Conversion's Sour Accidents

Together, we can get through this. I hope that some of you have found great joy in my past attacks on "The NBA is jazz!!!!!" Tonight, though, I beheld a truth that's forced me to soften my thinking. I know not exactly where I stand, only that dogma will serve me little purpose at this juncture. Allow me to let truth sprawl out before you, and then maybe compromise will follow.

One major liability of Shoals + League Pass is that I'm likely to just watch the Wizards every night. Given the fact that many superior FD operatives are streaky, fragile, or not even that notable an on-court presence, picking games out is tough for me. As someone who has generally had to make due with network coverage, you forget how many unremarkable nights there are in the NBA, how often two moderately competitive, marignally interesting teams threaten to swallow three hours of your life. It's also made the NBA a given, something I can take for granted; on Saturday, I drifted in and out of Bobcats/Cavs, whereas on any other day it would've been a Shoalsian holiday.

Deep within the heart of tonight's Wiz/Magic endeavor, I stumbled onto something eternal. Something that utterly defies all that I clutched sharply. No matter how much it pains me to admit it, Antawn Jamison is Ernie Henry. Henry was an alto saxophonist who played with a bunch of names in the late forties and early fifties, did a couple of sessions as a leader, and then died in 1957. I think it was some kind of leukemia, though it's entirely possible it was dope. None of this has much to do with Jamison; what matters is that, like Jamison, he used bizarre means to arrive at an ultra-ordinary end. Henry had one of the strangest tones and most off-kilter senses of beat this side of Ornette and Dolphy, but almost exclusively played obvious, predictable bop licks. It's like he was born with a fantastic deformity and then strained with all his might to fit into pleated trousers.

Here, courtesy of the Recluse, is Monk's "Brilliant Corners" with Henry. He's the one who sounds like he's made of wet electricity, solo starts about four minutes in.

I'm assuming most FD readers know about Jamison's style, and unfortunately YouTube has no Jamison mixes I could provide for the cave dwellers. I thus heartily invite you to make your own, and even go ahead and combine it with the Henry, as Jamison might be one of the few players in the league whose actions actually have a remotely "jazzy" contour to them. The point, though, is that Jamison's kind of idiosyncracy is rarely considered to be fucked-up or broken. It's the same logic that allows Kelly Dwyer to put Kevin Martin on his list of Ten Best Shooters in spite of his "unorthodox wind-up." Shawn Marion's jumper makes little or no sense aerodynamically, but has proven effective and thus must be accepted. In fact, with results come legitimacy, and with legitimacy authority. There's no need to seem convincing when there are measures of accomplishment; Jamison makes shots, Henry could interact musically with artists responsible for making modern jazz what it was. In that sense, he forced his way into the conversation, just as Jamison makes us accept his awkward pauses and unlikely releases.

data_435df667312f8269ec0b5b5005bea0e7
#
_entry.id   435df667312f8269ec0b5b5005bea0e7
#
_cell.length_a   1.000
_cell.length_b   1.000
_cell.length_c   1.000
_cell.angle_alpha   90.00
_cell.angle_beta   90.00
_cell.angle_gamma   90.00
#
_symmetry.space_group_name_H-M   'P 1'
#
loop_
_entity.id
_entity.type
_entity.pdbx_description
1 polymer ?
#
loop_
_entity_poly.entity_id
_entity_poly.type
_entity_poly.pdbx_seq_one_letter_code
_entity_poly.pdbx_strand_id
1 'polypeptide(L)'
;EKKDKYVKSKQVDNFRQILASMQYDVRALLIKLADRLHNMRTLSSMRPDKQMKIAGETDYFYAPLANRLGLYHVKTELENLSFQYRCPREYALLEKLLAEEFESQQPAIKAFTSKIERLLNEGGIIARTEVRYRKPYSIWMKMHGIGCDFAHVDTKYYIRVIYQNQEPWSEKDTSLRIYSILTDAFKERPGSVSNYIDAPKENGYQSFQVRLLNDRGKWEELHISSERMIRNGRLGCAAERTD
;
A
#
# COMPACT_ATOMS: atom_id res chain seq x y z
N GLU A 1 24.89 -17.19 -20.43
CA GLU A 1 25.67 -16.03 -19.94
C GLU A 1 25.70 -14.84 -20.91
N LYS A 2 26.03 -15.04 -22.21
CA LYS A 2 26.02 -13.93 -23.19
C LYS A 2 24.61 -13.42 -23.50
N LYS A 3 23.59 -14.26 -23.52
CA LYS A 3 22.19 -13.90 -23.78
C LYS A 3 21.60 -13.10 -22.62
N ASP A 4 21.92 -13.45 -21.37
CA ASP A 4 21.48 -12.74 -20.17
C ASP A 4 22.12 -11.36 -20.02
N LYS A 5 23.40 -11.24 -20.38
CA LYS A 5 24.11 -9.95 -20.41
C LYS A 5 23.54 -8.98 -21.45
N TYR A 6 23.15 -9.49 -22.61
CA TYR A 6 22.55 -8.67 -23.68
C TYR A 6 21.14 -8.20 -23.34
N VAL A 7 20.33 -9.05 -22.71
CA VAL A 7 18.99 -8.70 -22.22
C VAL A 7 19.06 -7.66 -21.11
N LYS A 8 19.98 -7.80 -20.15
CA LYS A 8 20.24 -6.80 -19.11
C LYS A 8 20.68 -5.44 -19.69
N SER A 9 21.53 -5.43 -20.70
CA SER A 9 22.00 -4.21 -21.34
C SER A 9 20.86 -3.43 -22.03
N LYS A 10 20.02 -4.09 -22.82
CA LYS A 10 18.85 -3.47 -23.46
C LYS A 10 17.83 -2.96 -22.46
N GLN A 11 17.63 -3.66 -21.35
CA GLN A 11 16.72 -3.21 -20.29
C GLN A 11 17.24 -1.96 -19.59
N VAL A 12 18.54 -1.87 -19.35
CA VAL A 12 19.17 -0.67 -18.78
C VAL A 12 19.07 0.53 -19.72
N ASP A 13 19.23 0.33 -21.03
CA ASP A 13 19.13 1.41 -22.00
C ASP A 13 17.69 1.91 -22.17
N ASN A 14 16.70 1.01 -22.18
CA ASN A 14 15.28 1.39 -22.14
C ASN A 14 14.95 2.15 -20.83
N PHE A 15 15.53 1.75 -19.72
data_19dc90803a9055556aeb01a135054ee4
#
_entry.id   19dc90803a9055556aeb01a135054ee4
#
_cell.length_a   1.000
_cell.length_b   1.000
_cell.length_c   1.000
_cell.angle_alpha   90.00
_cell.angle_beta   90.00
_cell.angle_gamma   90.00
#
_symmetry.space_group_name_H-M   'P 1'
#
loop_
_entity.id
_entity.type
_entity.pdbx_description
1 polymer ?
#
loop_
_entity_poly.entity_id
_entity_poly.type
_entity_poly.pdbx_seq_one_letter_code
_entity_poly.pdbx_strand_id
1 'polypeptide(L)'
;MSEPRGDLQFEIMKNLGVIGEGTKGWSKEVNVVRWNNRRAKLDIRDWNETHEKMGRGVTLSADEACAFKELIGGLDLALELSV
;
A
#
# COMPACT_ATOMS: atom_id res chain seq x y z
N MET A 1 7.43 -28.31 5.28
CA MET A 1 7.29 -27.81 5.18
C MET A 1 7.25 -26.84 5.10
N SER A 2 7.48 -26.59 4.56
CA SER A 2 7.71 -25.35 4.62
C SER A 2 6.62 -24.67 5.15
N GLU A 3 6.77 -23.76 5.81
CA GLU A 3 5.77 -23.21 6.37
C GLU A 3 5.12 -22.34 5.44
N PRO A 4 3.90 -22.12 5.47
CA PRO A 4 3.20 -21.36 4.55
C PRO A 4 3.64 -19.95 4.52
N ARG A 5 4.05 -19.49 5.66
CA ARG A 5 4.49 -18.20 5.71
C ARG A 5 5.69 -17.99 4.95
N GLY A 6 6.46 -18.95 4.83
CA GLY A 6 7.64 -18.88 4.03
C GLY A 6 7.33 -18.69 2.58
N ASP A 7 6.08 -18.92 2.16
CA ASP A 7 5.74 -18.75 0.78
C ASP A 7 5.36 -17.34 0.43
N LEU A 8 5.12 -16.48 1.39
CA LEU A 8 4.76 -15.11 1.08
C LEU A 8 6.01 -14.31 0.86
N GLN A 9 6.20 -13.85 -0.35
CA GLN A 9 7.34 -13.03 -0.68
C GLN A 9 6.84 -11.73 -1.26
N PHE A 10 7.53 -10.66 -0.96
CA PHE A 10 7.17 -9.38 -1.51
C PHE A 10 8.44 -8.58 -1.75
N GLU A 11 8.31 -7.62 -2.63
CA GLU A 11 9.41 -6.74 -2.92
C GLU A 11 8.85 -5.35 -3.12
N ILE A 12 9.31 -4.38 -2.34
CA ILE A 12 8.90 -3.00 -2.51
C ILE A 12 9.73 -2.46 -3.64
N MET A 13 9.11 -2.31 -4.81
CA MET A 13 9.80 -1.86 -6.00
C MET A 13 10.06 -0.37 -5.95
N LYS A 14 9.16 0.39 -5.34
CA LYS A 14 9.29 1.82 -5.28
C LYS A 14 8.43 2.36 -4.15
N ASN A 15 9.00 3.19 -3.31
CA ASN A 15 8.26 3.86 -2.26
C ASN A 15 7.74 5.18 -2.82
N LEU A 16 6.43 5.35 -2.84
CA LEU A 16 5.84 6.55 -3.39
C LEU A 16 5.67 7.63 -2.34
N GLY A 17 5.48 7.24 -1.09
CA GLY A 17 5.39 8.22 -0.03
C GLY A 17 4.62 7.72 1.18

I've never been convinced that hip-hop works like this. If someone wants to pay lip service to moving the crowd or battling in the park, that's fine; I'd also send you a very elaborate invitation to go back to when that shit mattered. The hip-hop that emboldens today's Association is pop music, pop in the sense of populism, popularity, and pop market. Artists ally themselves with hegemony, be it regional, local, aesthetic, or clique-based, and go as far as these templates can take them. That's not knocking them; just saying that rappers get noticed by giving the impression of fitting in, not making people fit them in. I'd say this was also true historically of most soul, blues, and funk, with innovation reserved for the truly great ones. Jamison and Ernie Henry are most definitely minor characters, but they contribute to the great reservoir of tradition in the same way as LeBrons and Coltranes do.